© Dreamstime
Experimental feature

Listen to this article

00:00
00:00
Experimental feature
or

A spot of spring cleaning this weekend could prove rather profitable if you manage to dust off some old paperwork showing you were mis-sold PPI on a loan or credit card in the past.

This week, the Professional Financial Claims Association predicted that banks faced at least another £22bn in payouts over mis-sold payment protection insurance — nearly as much as the £23bn that the Financial Conduct Authority, the City regulator, says banks have already repaid to consumers who were wrongly sold policies.

In a sign of how generously consumers can be compensated, only about half of the £23bn paid out so far has been to refund the cost of purchasing PPI policies, according to the Professional Financial Claims Association. The other half is interest paid to recompense consumers who may have been mis-sold PPI as long ago as 1990.

Simple interest of 8 per cent a year is the level of compensation set by regulators, meaning the amount of interest paid on successful PPI reclaims today can dwarf the cost of the original policy itself, said Guy Anker, managing editor of consumer website MoneySavingExpert.com.

“I’ve seen examples of PPI mis-sold on credit cards where consumers have paid hundreds of pounds for the policy, but have received thousands back in compensation,” he said.

If you were mis-sold PPI, working out how much you could be owed in compensation can be calculated.

“There are three sums that make up the total,” Mr Anker says. First, find out the actual cost of the premium (this could have been added as a regular monthly charge on your loan or credit card repayments).

Second, how much interest did you pay on the premium? If it was added to your monthly credit card statement, and you were not a stalwart at paying your balance off in full, chances are you could have been charged 20 per cent interest. And as the credit card or loan company would have compounded those interest charges in the first place, they will have to compensate you accordingly.

“This is where you can end up with really big numbers,” says Mr Anker. “Unless you are a maths genius, this will be very difficult to work out precisely, so often you are reliant on the banks’ or the Financial Ombudsman’s calculations.”

The third and final sum is simple interest of 8 per cent a year on the combined premium (and interest) from the time of the policy. Again, if you were mis-sold PPI ten or 15 years ago, that will really add up. “We have seen reclaims of more than £82,000,” he added.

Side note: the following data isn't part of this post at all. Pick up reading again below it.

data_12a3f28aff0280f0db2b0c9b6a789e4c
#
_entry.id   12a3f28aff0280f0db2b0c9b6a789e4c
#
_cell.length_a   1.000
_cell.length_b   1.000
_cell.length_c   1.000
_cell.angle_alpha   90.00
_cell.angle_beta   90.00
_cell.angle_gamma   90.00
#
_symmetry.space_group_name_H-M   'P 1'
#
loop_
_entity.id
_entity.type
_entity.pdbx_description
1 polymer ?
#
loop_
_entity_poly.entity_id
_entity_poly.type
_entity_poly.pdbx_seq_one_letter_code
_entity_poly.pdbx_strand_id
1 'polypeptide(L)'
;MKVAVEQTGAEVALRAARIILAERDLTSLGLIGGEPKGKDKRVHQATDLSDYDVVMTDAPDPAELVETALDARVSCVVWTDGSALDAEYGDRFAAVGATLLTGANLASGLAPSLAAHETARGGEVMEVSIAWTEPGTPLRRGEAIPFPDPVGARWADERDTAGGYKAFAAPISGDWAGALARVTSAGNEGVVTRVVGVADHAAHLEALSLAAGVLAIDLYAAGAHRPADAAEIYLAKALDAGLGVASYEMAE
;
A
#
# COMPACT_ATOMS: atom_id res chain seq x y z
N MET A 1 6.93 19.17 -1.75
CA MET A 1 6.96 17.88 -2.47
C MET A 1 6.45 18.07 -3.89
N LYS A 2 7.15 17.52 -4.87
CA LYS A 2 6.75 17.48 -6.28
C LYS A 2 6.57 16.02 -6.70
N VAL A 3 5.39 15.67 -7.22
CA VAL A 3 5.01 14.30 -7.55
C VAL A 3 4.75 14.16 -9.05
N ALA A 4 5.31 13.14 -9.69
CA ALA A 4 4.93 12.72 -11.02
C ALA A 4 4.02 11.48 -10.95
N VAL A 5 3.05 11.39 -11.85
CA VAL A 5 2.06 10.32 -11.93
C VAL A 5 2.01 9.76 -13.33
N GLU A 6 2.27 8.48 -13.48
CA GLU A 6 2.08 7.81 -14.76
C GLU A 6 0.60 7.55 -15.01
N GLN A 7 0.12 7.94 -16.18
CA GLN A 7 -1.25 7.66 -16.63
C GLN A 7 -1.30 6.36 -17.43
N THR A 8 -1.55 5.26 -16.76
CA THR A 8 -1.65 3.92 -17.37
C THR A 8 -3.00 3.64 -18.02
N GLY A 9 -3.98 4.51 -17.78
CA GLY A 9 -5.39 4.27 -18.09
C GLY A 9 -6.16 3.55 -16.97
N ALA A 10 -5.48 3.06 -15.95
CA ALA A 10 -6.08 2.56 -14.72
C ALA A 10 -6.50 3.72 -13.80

For those who think they could have been mis-sold PPI on a loan, credit or store card, time could be running out to make a claim. The FCA is currently mooting the idea of a “cut-off date” for PPI claims that could be as early as spring 2018 — all the more reason to dust down your old financial records.

FT Money readers Claire and husband Jonathan were astonished to receive more than £9,000 compensation on a PPI policy on a personal loan they were mis-sold about 10 years ago.

“At the time, the bank told us that we couldn’t take out the loan unless we also took out the PPI, which formed the basis of our successful mis-selling claim,” said Claire. “When I first saw how much the premiums were costing me — about £4,000 in total on our loan of £25,000 spread over five years — I’d tried to remove the policy, but the bank said this was not possible.”

Claire did not use a claims management firm, which can take about 30 per cent of any payout consumers are awarded, but used free guides on websites including MoneySavingExpert to write her own letter claiming compensation.

“It was easily the most profitable ten minutes of my life,” she said. “The amount of interest was huge. Within a few weeks, we had compensation of £9,000 transferred directly into our bank account.”

Mr Anker said he had heard “countless numbers of disgraceful tales” where consumers were told they had to take out PPI to have credit applications approved, and even cases where it was added on after customers said they didn’t want it.

“Often, PPI was a tiny box at the end of an application form that needed to be ticked. Just putting a seemingly harmless tick in that box could have cost you thousands of pounds.”

This article has been amended to clarify that the £22bn prediction of further PPI claims was made by the PFCA, not the FCA.

Copyright The Financial Times Limited 2017. All rights reserved.
myFT

Follow the topics mentioned in this article

Follow the authors of this article